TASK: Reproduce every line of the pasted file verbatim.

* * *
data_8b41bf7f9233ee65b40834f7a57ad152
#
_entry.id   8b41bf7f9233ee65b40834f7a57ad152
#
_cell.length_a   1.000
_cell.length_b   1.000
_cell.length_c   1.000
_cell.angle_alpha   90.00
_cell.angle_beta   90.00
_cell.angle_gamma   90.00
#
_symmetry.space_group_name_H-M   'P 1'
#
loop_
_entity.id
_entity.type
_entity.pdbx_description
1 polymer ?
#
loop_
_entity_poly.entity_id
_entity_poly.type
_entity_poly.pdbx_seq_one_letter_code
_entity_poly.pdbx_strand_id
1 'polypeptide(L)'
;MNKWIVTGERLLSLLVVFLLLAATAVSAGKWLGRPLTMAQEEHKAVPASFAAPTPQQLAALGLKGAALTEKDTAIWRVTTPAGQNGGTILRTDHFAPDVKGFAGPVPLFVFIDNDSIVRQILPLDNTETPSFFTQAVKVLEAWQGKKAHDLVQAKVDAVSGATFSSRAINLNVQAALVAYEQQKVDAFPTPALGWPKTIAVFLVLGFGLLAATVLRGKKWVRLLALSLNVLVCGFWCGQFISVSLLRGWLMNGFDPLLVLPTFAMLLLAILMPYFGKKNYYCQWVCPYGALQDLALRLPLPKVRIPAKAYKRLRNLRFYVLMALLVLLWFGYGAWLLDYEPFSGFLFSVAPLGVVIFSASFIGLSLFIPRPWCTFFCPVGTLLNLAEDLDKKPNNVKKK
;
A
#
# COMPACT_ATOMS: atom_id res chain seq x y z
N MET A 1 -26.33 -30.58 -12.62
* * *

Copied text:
data_8b41bf7f9233ee65b40834f7a57ad152
#
_entry.id   8b41bf7f9233ee65b40834f7a57ad152
#
_cell.length_a   1.000
_cell.length_b   1.000
_cell.length_c   1.000
_cell.angle_alpha   90.00
_cell.angle_beta   90.00
_cell.angle_gamma   90.00
#
_symmetry.space_group_name_H-M   'P 1'
#
loop_
_entity.id
_entity.type
_entity.pdbx_description
1 polymer ?
#
loop_
_entity_poly.entity_id
_entity_poly.type
_entity_poly.pdbx_seq_one_letter_code
_entity_poly.pdbx_strand_id
1 'polypeptide(L)'
;MNKWIVTGERLLSLLVVFLLLAATAVSAGKWLGRPLTMAQEEHKAVPASFAAPTPQQLAALGLKGAALTEKDTAIWRVTTPAGQNGGTILRTDHFAPDVKGFAGPVPLFVFIDNDSIVRQILPLDNTETPSFFTQAVKVLEAWQGKKAHDLVQAKVDAVSGATFSSRAINLNVQAALVAYEQQKVDAFPTPALGWPKTIAVFLVLGFGLLAATVLRGKKWVRLLALSLNVLVCGFWCGQFISVSLLRGWLMNGFDPLLVLPTFAMLLLAILMPYFGKKNYYCQWVCPYGALQDLALRLPLPKVRIPAKAYKRLRNLRFYVLMALLVLLWFGYGAWLLDYEPFSGFLFSVAPLGVVIFSASFIGLSLFIPRPWCTFFCPVGTLLNLAEDLDKKPNNVKKK
;
A
#
# COMPACT_ATOMS: atom_id res chain seq x y z
N MET A 1 -26.33 -30.58 -12.62